"There's a new Alex book by Mark Kalesniko (Why Did Pete Duel Kill Himself?, Mail Order Bride) who you haven't seen much of recently because he's spent the last ten years working on Freeway... While stuck in an endless L.A. traffic jam Alex re-examines his life and job as an animator with a legendary studio, and wonders what it would have been like had he been born several decades earlier." – The Gosh! Comics Blog
"The graphic novel I’m most interested in this week is Freeway, Mark Kalesniko’s traffic jam ruminations of animation as a career then and now. The description of the book has a lot of hooks to relate to: work frustration, realizing even a dream job has its pitfalls, and rush-hour traffic." – Johanna Draper Carlson, Comics Worth Reading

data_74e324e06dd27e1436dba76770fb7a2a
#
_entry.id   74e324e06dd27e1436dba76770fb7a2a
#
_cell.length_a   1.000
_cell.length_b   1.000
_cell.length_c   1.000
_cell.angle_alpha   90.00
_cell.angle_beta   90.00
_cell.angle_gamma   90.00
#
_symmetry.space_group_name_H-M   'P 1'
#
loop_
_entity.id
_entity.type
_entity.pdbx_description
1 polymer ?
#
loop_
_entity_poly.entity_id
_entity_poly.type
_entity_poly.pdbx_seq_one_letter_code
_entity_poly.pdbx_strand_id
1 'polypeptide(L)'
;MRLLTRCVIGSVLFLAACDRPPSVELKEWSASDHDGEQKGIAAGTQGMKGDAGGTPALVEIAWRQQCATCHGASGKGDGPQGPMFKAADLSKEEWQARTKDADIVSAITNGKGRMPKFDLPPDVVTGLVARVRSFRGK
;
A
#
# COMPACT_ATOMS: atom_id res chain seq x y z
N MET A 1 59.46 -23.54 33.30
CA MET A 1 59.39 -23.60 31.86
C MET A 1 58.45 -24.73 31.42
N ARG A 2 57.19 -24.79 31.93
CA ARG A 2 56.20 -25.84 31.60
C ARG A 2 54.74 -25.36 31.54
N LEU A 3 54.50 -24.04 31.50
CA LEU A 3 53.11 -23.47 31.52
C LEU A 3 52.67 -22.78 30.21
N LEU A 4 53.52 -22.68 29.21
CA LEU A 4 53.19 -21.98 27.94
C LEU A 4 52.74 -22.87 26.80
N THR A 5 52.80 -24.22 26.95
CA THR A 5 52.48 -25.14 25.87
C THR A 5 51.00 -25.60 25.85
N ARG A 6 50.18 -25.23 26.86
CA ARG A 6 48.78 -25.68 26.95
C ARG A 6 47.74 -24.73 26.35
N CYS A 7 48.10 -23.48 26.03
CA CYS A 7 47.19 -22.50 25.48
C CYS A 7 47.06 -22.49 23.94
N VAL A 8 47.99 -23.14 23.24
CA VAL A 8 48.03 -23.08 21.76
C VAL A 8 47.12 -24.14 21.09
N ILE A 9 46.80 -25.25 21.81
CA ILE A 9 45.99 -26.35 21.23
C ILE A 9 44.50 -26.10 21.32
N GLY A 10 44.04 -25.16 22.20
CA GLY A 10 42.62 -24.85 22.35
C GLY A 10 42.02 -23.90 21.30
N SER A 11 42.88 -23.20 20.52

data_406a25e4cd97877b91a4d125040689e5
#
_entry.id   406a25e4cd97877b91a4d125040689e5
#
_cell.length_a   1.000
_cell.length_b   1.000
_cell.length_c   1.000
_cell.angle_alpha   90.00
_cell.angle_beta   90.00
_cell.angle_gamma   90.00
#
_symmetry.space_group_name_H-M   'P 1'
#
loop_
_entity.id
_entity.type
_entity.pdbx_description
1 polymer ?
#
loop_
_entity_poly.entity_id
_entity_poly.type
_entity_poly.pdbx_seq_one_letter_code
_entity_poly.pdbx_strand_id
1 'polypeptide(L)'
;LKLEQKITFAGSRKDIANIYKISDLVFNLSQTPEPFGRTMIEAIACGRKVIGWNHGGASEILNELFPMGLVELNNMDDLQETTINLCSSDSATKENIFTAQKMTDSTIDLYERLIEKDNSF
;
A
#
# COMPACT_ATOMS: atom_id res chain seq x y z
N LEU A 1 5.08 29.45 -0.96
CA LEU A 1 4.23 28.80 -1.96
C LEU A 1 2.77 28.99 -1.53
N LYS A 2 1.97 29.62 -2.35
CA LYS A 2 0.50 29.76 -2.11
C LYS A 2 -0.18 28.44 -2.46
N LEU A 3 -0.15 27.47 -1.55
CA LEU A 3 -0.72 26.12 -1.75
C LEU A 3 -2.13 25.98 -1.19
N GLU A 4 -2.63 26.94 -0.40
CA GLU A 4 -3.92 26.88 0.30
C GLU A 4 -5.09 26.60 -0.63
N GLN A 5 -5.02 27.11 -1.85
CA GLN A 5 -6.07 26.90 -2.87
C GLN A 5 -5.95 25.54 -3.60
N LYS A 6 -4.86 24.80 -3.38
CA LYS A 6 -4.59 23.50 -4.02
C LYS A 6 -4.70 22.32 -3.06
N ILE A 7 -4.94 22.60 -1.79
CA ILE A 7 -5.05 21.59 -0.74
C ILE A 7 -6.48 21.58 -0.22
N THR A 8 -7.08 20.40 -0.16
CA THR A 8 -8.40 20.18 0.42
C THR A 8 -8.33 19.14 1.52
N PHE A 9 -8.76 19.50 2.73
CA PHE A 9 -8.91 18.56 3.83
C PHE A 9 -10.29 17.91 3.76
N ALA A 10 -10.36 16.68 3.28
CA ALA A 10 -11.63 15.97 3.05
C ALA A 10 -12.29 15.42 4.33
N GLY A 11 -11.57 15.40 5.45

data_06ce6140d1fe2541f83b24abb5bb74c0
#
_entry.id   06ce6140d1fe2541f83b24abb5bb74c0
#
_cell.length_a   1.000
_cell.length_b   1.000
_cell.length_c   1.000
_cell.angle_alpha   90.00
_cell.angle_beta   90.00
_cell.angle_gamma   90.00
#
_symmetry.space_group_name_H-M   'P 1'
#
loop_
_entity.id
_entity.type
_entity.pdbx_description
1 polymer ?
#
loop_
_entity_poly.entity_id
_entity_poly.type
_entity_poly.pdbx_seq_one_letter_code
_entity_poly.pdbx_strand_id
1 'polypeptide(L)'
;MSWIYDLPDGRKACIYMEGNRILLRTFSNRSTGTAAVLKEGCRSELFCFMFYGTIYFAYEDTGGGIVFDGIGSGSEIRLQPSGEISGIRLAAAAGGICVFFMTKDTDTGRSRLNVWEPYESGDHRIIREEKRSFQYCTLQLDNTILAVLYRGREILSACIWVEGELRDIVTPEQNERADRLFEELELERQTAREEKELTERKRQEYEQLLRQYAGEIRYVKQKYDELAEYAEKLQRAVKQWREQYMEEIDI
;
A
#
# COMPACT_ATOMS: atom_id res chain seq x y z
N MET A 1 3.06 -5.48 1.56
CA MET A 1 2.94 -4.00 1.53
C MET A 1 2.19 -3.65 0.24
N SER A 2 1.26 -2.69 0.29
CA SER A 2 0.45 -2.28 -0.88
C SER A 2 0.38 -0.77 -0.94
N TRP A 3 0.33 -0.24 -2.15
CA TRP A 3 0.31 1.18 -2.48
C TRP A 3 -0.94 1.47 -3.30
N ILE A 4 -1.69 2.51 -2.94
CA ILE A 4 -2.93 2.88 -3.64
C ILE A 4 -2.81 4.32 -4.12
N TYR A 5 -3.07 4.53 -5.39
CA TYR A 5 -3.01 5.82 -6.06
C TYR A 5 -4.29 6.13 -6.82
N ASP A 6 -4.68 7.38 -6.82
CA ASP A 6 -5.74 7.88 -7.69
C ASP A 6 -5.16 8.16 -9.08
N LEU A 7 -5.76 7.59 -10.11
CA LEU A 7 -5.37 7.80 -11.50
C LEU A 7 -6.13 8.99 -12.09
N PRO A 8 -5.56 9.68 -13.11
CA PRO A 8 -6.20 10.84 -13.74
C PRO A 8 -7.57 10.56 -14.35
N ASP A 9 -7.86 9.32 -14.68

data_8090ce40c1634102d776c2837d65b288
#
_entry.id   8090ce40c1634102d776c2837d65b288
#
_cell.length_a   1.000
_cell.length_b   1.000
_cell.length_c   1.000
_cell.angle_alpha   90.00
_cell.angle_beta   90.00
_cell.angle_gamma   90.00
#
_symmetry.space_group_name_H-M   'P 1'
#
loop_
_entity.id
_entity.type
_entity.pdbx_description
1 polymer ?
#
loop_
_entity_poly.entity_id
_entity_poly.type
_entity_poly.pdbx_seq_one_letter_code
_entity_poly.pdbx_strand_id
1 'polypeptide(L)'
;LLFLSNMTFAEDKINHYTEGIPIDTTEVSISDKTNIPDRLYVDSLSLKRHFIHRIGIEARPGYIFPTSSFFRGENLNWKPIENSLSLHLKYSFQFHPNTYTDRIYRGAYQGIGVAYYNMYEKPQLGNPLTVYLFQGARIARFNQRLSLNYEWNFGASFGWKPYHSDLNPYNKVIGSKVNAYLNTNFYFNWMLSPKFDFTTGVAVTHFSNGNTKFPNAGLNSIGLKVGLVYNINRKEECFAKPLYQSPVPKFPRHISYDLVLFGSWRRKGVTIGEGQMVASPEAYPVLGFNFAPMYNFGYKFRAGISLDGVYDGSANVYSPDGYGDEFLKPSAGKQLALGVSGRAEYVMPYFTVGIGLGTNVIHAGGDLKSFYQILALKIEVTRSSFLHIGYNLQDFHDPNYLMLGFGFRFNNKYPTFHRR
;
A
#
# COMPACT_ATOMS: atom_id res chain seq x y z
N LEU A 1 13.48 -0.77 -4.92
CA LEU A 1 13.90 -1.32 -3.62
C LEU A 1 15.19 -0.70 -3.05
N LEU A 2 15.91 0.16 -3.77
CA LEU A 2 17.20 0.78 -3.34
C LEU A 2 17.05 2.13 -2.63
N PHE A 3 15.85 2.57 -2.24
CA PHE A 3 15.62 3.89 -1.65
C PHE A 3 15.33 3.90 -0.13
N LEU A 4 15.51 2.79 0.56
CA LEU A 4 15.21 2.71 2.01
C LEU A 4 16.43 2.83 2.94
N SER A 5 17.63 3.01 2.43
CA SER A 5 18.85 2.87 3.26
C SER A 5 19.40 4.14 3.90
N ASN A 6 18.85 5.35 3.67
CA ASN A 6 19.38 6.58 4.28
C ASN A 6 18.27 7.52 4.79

112-page full-color 10.25" x 14" hardcover • $29.99 ISBN: 978-1-60699-407-8
"Hal Foster at full early Arthurian potency; Val was never more like young Lord Silverspoon than he was here. Bonus: a brief piece in the back of the book revealing a few 'suppressed Prince Valiant images from 1939-1940.'" – Douglas Wolk, Comics Alliance
"Let's face it, [this] nuke[s] just about every other comic you're going to buy at the store this year... I was greatly surprised by how entertaining the Prince Valiant was." – Tom Spurgeon, The Comics Reporter
"Prince Valiant HC Volume 3 1941 – 1942 is out, reprinting the chunk of Prince Valiant which critics unanimously reckon was the point at which Foster hit his drawing and storytelling stride. This volume also comes with a gallery of stuff at the back originally deemed too sexy or violent for print, oh yes." – The Gosh! Comics Blog
"...Chris had to go and use the words 'giant man-eating octopus,' [see below – Ed.] so Prince Valiant, Volume 3goes into the shopping cart as well." – Michael May, Robot 6